Should Europe reduce its reliance on Russian gas?

Russia currently has the world’s largest gas reserves – with most of them located in Arctic gas fields controlled by Gazprom. Since 2005, the Russian government has owned a majority stake in Gazprom, meaning Putin has had a powerful geopolitical tool in his arsenal for the past 17 years.

In the year following - with Ukraine demanding $2-3bn yearly for Gazprom to supply gas to Europe via its pipelines – the state-controlled company decided to begin work on its Nord Stream pipeline, a route through the Baltic Sea in which gas was to be supplied straight from Russia to Germany, bypassing Ukraine. In Germany, the project quickly became resented for its corruption. Along with its inference of creeping Russian influence in Europe, Nord Stream was swiftly denounced.

To counter, later that year Gazprom signed a deal with FC Schalke 04, lifting the German football club out of debt totalling 110 million euros. But it was more than a mere marketing ploy to win the hearts of German football fans, as Chairman of a Gazprom subsidiary, Sergey Fursenko, exclaimed that “Schalke has a lot of connections with the German energy sector, this is why we decided to sponsor.” Schalke, located in Gelsenkirchen, a town in the Ruhr Valley, is where much of the country’s energy industry is based. Moreover, it is also close to the town of Rehden – a hub for pipelines to the rest of Europe and home to its largest natural gas storage facility.

Schalke, has since proved much the key to the subsequent success of Gazprom in Europe, for the EU now relies on Russia for around 40% of its gas supply. With Europe now experiencing the worst energy crisis since the Arab oil embargoes of the 70s, if Russia are to invade Ukraine, the cost-of-living could skyrocket even further.

This week, analysts at Citi warned that if Russia were to sever its gas flows to Europe, the continent could face widespread disruption, along with the rationing of electricity. Evident is Europe’s huge strategic weakness within this sector.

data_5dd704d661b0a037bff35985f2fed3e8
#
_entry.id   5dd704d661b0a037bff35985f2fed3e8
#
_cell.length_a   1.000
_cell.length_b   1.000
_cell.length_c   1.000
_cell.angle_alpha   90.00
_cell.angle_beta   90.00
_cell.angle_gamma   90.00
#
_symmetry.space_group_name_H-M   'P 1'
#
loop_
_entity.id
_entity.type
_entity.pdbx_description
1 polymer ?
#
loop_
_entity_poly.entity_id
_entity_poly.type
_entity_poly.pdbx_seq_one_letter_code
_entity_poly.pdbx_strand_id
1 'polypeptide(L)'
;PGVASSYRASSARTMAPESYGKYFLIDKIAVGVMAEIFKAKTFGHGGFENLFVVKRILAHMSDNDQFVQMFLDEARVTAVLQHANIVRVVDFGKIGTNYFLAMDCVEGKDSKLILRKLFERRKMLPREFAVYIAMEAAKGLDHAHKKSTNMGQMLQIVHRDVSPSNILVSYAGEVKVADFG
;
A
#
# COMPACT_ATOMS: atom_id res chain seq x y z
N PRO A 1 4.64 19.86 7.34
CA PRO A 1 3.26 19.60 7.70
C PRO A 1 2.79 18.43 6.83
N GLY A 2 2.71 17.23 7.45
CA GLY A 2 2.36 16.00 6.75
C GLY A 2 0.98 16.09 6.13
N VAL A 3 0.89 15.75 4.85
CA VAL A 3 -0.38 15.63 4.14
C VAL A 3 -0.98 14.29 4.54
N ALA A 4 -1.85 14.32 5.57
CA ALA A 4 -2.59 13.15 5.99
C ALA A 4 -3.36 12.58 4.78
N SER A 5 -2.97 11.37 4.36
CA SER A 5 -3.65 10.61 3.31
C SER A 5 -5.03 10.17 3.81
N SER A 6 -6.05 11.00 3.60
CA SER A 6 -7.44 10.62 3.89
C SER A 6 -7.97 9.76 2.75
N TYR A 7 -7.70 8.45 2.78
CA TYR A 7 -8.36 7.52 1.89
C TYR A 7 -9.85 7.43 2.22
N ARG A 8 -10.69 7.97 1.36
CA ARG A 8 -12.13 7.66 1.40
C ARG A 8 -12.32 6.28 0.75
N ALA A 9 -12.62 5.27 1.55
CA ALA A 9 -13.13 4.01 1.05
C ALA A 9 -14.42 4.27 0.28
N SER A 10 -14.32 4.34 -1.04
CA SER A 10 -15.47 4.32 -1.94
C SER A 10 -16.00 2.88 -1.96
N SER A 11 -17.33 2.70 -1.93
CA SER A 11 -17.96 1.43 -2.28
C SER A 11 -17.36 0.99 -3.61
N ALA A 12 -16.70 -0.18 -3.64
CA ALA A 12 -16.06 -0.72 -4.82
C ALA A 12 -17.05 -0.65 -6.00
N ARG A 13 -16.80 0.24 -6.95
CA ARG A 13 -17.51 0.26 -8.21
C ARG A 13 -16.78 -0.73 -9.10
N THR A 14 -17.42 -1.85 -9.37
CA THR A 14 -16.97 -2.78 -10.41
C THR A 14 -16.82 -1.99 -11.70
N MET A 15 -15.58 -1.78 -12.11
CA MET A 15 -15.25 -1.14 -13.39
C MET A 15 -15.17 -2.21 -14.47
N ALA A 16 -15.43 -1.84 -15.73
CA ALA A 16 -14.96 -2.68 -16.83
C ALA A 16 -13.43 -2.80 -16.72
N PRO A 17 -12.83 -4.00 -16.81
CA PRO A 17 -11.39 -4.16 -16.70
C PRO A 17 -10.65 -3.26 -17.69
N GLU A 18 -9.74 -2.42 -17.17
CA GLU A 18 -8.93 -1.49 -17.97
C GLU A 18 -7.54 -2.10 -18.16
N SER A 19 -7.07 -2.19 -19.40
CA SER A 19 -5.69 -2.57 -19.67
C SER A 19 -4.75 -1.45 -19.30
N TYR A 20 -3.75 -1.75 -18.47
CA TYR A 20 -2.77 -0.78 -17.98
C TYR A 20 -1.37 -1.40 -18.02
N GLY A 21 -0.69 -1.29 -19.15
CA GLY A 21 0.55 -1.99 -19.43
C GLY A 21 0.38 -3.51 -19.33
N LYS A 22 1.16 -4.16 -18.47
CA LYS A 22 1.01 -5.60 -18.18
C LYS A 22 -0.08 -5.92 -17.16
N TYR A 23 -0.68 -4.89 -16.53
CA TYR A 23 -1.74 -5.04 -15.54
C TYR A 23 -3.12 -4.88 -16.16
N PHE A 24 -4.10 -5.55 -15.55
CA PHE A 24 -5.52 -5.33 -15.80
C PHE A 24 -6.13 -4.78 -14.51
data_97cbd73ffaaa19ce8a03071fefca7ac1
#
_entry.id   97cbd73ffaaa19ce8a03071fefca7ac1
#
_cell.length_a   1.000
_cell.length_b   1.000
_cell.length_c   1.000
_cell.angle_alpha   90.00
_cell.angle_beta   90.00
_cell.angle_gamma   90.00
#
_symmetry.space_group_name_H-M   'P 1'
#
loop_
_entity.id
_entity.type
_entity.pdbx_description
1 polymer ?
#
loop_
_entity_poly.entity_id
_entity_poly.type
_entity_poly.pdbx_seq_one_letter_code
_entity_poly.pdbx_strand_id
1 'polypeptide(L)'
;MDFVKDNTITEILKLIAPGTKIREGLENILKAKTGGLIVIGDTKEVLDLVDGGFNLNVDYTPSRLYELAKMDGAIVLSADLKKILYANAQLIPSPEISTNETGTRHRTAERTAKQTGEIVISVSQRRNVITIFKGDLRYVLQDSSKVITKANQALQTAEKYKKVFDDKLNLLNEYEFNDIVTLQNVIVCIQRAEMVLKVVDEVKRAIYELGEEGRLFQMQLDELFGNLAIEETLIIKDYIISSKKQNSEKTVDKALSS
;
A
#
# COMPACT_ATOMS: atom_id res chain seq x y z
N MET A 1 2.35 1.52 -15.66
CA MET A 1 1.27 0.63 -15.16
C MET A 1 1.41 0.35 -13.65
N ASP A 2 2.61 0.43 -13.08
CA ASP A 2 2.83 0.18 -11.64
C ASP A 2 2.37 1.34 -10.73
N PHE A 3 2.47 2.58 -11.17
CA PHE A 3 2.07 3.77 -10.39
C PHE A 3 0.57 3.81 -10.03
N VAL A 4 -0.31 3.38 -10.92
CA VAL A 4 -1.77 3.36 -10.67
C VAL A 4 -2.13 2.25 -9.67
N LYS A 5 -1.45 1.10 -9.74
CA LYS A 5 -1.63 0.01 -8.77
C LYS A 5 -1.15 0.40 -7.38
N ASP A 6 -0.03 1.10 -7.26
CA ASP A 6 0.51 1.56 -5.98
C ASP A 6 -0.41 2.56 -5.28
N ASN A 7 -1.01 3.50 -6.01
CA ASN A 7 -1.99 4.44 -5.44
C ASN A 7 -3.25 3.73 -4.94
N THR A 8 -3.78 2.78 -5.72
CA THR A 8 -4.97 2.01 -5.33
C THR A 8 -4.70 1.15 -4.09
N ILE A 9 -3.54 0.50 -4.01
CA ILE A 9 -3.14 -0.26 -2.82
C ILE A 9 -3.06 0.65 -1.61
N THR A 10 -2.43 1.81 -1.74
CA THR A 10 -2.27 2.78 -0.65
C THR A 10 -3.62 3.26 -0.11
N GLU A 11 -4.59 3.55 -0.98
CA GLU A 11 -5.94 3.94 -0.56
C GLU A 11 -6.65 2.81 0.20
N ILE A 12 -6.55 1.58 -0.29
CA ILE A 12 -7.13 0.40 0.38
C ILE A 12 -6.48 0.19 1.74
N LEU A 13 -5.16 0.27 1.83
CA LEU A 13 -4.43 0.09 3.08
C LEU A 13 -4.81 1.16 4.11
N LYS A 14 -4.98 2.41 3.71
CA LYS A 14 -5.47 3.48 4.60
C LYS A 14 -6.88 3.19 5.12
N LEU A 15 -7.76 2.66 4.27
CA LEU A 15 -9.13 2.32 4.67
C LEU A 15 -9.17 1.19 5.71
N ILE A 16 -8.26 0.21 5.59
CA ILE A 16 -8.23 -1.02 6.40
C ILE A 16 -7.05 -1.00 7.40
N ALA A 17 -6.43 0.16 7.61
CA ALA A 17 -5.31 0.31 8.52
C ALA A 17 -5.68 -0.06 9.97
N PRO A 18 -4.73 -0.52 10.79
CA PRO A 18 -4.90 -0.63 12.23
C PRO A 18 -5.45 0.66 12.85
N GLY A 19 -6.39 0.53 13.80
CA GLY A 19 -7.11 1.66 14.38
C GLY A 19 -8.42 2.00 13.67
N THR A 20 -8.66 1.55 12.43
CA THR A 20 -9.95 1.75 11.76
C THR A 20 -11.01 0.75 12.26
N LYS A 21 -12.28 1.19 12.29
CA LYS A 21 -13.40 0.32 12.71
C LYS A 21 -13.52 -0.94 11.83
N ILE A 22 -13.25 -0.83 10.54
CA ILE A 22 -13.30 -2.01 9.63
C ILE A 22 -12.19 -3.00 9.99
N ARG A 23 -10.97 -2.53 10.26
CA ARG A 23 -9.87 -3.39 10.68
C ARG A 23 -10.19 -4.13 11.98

However, even in the midst of the current crises, Gazprom has made it clear that it does not see Europe in its plans for the future. It rather views China’s energy-demanding economy as the next best opportunity for business following Europe’s aim to reduce fossil fuel consumption in its transition to green alternatives.

Gazprom has plans to connect the western Siberian fields currently supplying Europe, to China, via a pipeline through Mongolia. If this plan were to materialise, Europe could find itself in a bidding war with China for the gas they need to warm homes through cold winters.

Such interdependency, along with the current situation in Ukraine, should inspire action from Europe to wean the continent off the continued consumption of Russian gas. That it has failed to do so already, could prove a costly mistake by European policymakers, leaving the continent vulnerable and exposed to this gaping geopolitical weakness. With such crises, it is now time to accelerate the move towards renewables, promptly investing in green technology.

But as we wait for the improved efficacy of wind and hydrogen, emphasis must be placed on securing alternative gas supplies through seaborne LNG contracts – a short term solution to reducing the reliance on Russia in the near future.